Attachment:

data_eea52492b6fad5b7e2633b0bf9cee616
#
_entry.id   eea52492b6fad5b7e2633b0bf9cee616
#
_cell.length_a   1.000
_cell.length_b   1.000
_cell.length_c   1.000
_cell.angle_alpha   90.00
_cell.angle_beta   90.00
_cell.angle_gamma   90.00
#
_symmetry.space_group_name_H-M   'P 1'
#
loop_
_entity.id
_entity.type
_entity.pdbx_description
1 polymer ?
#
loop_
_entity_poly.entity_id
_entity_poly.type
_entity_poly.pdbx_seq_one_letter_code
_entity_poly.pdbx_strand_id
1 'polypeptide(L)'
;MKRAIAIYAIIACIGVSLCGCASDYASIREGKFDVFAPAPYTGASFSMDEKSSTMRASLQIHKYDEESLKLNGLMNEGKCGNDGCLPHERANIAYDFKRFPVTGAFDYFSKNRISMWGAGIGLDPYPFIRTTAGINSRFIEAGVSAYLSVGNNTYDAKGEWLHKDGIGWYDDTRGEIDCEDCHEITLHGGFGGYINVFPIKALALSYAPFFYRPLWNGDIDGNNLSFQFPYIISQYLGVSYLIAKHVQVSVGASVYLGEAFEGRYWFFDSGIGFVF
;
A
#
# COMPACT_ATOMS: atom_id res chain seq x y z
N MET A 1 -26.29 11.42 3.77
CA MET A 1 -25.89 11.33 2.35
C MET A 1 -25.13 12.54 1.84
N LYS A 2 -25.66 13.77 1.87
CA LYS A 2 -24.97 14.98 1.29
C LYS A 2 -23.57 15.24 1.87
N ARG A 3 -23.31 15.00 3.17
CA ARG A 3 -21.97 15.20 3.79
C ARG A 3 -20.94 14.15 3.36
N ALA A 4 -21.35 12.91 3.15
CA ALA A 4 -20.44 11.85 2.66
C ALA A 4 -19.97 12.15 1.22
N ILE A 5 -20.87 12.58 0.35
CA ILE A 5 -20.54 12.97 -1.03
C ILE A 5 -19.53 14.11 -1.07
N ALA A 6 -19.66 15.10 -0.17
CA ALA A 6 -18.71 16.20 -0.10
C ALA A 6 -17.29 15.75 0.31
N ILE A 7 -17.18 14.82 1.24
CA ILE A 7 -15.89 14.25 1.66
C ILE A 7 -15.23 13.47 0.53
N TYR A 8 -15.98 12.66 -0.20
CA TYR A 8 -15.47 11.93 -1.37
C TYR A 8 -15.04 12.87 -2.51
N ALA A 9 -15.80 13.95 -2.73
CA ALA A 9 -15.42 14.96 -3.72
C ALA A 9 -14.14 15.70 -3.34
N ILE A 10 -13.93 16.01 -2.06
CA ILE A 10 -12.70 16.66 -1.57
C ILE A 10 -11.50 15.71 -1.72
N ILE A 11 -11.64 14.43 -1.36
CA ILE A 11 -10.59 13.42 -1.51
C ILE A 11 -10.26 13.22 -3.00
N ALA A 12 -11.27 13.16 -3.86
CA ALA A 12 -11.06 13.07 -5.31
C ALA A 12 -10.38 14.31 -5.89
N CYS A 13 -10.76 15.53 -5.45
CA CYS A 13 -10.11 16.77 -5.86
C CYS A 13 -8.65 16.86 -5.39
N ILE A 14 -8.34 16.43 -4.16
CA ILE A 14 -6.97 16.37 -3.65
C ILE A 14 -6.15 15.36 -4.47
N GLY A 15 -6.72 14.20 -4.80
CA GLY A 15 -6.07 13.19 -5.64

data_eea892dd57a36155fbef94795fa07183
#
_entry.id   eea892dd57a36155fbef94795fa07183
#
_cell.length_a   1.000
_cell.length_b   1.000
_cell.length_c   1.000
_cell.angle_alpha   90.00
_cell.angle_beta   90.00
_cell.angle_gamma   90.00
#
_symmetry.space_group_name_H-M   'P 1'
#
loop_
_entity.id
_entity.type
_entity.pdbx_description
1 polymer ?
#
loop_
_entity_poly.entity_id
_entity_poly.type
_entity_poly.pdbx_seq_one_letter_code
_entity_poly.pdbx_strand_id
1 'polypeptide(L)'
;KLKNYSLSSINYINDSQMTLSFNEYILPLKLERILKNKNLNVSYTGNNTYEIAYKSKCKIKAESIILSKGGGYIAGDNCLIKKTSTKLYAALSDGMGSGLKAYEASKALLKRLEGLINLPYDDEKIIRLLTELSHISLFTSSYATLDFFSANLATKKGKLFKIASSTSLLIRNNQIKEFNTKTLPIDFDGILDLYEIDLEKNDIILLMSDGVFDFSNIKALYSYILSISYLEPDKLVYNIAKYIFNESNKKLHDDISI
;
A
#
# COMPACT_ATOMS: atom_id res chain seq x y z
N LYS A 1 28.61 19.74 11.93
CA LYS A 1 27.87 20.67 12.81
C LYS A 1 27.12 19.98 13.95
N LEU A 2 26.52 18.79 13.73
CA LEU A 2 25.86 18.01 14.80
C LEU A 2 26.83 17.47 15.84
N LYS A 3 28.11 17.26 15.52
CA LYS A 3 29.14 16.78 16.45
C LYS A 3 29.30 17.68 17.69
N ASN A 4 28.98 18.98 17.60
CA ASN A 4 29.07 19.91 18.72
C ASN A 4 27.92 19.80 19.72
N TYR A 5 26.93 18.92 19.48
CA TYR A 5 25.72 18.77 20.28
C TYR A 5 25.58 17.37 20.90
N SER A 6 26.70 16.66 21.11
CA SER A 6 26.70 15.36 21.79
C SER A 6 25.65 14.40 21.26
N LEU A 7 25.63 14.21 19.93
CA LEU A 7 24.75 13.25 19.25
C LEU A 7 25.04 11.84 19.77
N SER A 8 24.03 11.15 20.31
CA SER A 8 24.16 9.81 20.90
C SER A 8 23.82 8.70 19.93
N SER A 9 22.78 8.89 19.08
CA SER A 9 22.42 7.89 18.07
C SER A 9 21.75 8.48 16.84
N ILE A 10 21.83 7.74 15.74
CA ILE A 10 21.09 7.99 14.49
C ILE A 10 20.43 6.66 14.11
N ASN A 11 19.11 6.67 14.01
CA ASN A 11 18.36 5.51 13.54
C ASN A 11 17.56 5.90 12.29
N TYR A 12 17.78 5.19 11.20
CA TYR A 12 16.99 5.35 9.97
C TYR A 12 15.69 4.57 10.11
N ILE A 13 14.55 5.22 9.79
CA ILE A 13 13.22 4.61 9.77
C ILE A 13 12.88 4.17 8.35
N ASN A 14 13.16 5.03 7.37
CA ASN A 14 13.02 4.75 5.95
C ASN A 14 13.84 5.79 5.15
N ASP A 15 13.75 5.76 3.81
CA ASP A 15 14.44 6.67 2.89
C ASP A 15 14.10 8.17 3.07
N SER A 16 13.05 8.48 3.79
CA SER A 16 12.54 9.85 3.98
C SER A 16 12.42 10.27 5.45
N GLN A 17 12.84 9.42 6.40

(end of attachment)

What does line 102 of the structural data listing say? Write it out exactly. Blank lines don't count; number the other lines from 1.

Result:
A